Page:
My home, work or social environment is full of opportunities to eat highly palatable, calorie dense food.
I do not care who you are, if you are repeatedly exposed to highly palatable food, you are going to eventually break down and eat it. Controlling your (food) environment is one of the most important things you can do to ensure dietary success. Even the people that do not think that their environment is a problem have likely come up with a set of rules (conscious or unconscious) that helps minimize their exposure to highly palatable food.
If your environment is making it difficult to eat healthy or lose weight, either you need to a) change your environment (when possible) or b) change the way you react to your environment. Here are some tips:
CHANGING YOUR ENVIRONMENT:
Foods at Home: only buy foods that will support your diet goals. Try not to have things laying around the house that tempt you. I have a very simple saying that I like to go by, you cannot eat what is not there. Tempting food almost always wins.
Storage: Store unhealthy foods in an inconvenient cupboard or out of sight location. Inconvenience is really the name of the game. The less convenient it is to eat unhealthy food, the less likely you are to eat it. If you find that you are still seeking that food out despite that food being inconvenient to obtain, you should probably try eliminating that food from your diet altogether.
Bring Food to the Party: if you are going to a group get-together or potluck, don’t be afraid to be the one who brings a vegetable or fruit tray. I have never been to a party where too many fruits and vegetables were served.
Lunch: bring your lunch to work to avoid unhealthy options in the vending machine, cafeteria or break room. Bringing your own lunch also helps control your portions and your hunger while also saving you money at the same time.
Speak Up: tell people about your goals. This will hold you accountable and they can help you reshape the environment you live and work in. The ability to tell people about your goals shows that you are “in it”. It is no longer a secret and you are committed to healthy living.
Pre-Prepare Produce: make healthy options convenient. When you are hungry, you will be less likely to snack on something that you need to prepare. Have fruits and veggies cut and in plastic bags or containers, ready to snack. Please make time to make this a priority. I find it helpful to have a small cutting board dedicated to cutting up fruits and veggies out and visible on my counter to remind me that cutting up veggies will only take a couple of minutes.
Cooking: learn how to cook and prepare foods that are tasty and healthy. Cooking is important to overcoming almost any obstacle you may face.
Take a Different Route: if you always have to stop at McDonalds when you smell the French fries, take a different route to the office. If you always have to check the break room for donuts as you pass, use the other bathroom. Try not to put yourself into those tempting situations.
CHANGING YOUR REACTION:
Do Not Feel Guilty: if you get a gift from someone, you do not have to eat the whole thing. Do not feel guilty for sticking to your goals. It is okay to show appreciation through your words.
Nutrition Rules: even if they seem arbitrary, decide what and how much as well as when and where you will eat tempting food. Take control of the situation, do not let it passively happen to you. Energy Balance Nutrition Consulting wrote a great article on establishing your Nutrition Rules.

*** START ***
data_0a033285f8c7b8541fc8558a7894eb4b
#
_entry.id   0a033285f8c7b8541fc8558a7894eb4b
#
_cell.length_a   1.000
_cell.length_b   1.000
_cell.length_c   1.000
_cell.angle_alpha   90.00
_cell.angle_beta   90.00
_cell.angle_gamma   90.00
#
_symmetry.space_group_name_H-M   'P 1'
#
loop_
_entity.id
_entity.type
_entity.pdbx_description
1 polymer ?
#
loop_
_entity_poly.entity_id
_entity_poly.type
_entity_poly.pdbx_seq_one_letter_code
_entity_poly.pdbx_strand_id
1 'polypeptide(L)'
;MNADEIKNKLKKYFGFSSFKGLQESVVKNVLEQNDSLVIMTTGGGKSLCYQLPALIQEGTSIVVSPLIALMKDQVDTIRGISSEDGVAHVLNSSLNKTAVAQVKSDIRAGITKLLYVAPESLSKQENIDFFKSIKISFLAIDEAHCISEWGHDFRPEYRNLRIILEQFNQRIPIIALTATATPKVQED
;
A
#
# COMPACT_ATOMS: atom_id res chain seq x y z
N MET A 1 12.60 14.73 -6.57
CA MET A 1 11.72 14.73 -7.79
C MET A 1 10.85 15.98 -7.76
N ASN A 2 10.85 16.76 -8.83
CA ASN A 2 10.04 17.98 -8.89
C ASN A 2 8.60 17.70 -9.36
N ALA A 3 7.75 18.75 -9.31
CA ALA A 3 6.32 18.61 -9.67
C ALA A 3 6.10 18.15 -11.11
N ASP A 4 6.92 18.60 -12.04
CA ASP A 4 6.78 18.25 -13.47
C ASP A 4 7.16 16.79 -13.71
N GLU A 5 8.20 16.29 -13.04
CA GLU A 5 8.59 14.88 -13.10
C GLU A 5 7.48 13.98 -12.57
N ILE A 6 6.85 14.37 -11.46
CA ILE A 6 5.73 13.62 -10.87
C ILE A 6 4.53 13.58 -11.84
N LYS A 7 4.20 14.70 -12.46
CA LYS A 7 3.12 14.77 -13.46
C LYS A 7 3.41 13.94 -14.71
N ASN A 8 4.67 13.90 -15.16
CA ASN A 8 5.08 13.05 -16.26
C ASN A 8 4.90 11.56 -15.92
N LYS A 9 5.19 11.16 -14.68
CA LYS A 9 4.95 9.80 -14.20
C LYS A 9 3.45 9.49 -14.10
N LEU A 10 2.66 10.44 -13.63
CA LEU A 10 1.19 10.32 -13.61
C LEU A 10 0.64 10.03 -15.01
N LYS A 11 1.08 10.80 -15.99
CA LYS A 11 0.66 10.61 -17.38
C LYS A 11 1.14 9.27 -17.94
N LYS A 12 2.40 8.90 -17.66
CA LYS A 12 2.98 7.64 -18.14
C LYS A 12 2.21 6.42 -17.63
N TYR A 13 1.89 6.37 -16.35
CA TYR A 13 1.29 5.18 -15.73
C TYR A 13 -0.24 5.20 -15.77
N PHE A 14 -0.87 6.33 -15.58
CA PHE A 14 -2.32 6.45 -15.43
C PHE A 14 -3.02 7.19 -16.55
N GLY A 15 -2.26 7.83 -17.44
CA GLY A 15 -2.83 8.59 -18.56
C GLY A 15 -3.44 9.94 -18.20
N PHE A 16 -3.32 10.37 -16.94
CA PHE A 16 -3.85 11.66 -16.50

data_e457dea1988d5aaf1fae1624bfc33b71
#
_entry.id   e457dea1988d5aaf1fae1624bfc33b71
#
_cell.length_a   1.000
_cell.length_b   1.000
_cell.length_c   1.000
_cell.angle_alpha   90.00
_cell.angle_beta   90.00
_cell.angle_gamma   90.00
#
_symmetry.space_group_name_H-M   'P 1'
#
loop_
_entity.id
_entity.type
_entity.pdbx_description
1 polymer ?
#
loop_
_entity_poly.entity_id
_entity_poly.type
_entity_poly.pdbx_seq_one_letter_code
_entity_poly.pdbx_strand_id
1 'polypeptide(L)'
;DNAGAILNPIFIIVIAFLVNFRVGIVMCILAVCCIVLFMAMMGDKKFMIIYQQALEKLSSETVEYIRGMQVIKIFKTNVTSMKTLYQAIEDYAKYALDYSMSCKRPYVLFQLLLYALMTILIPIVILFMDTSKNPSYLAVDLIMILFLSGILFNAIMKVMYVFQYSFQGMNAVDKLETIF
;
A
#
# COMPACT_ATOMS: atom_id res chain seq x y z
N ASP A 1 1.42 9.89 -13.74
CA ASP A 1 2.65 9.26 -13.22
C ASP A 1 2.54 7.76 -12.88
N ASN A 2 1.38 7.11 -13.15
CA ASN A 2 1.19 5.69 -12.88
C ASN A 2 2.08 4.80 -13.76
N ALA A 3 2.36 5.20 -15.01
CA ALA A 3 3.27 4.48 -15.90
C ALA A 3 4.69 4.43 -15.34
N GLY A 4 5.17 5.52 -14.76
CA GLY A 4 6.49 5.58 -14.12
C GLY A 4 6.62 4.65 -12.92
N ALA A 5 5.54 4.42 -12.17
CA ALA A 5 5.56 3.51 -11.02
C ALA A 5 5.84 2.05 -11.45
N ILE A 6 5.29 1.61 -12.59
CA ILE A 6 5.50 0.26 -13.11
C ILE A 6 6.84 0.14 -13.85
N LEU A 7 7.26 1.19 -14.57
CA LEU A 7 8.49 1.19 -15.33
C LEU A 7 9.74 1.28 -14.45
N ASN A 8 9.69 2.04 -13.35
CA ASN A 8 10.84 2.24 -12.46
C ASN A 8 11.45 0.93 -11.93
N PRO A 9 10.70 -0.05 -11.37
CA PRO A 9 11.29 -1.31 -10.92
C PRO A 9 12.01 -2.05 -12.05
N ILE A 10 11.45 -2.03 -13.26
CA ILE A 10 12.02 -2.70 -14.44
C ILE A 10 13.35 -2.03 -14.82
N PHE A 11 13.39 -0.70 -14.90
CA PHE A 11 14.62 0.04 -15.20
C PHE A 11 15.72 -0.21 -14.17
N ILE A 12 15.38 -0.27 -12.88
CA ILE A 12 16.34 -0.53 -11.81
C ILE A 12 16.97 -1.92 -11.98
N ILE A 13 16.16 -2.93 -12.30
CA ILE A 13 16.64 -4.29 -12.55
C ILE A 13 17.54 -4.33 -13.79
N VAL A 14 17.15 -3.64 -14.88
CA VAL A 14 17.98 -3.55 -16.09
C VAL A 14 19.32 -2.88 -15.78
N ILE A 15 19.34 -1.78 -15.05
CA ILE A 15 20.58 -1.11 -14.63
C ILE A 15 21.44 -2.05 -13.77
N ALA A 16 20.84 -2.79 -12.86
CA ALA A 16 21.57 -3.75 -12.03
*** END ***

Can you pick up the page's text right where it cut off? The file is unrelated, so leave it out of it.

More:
Distraction: if there is a tempting scenario, distract yourself. Strike up a conversation at a party, catch up on cleaning the house or go for a walk. If you are still hungry or craving that food after trying multiple distraction techniques, then I would consider eating that food. Distraction also falls into the category of am I hungry or am I bored? Distraction can help you better determine this.
Vegetables: fill up on vegetables first. Leave less room and time to eat the higher calorie parts. This is especially important at work. If you are hungry before leaving work, you are not going to eat your left-over veggies. Chances are that you will be paying a visit to the vending machine. However, if you ate your veggies and entree for lunch, you may have that granola bar or other pleasurable food still available.
Snacks: have a healthy alternative when you feel tempted by something unhealthy. Sometimes the healthy option just will not taste as good or satisfy your craving and that is okay. In that case, try to satisfy your craving with a smaller or portion-controlled option such as a Hershey kiss or chocolate miniature. Again, you need to be careful here. If you end up eating the entire bag of chocolate in a short period of time, you might need to go “cold turkey” on the chocolate to eliminate those cravings and find an alternative snack that can still satisfy you.
Eat Before: if you are going out with friends, eat something before so you do not overeat at the party. Make it something light, just to keep you from feeling like you are starving before you get there. And although many health professionals may frown upon it, I am apt to eat before going out so that my calories when I am out with friends are spent on drinks and not food.
Sharing: if you receive a yummy, high calorie gift, offer to share with everyone else or save some of it for later.
Do Not Eat Distracted: do not eat while you are doing something else like watching TV, socializing at a party or working on the computer. You will have no idea how much you have eaten, and your gut-brain connection will not be able to tell you when to stop eating.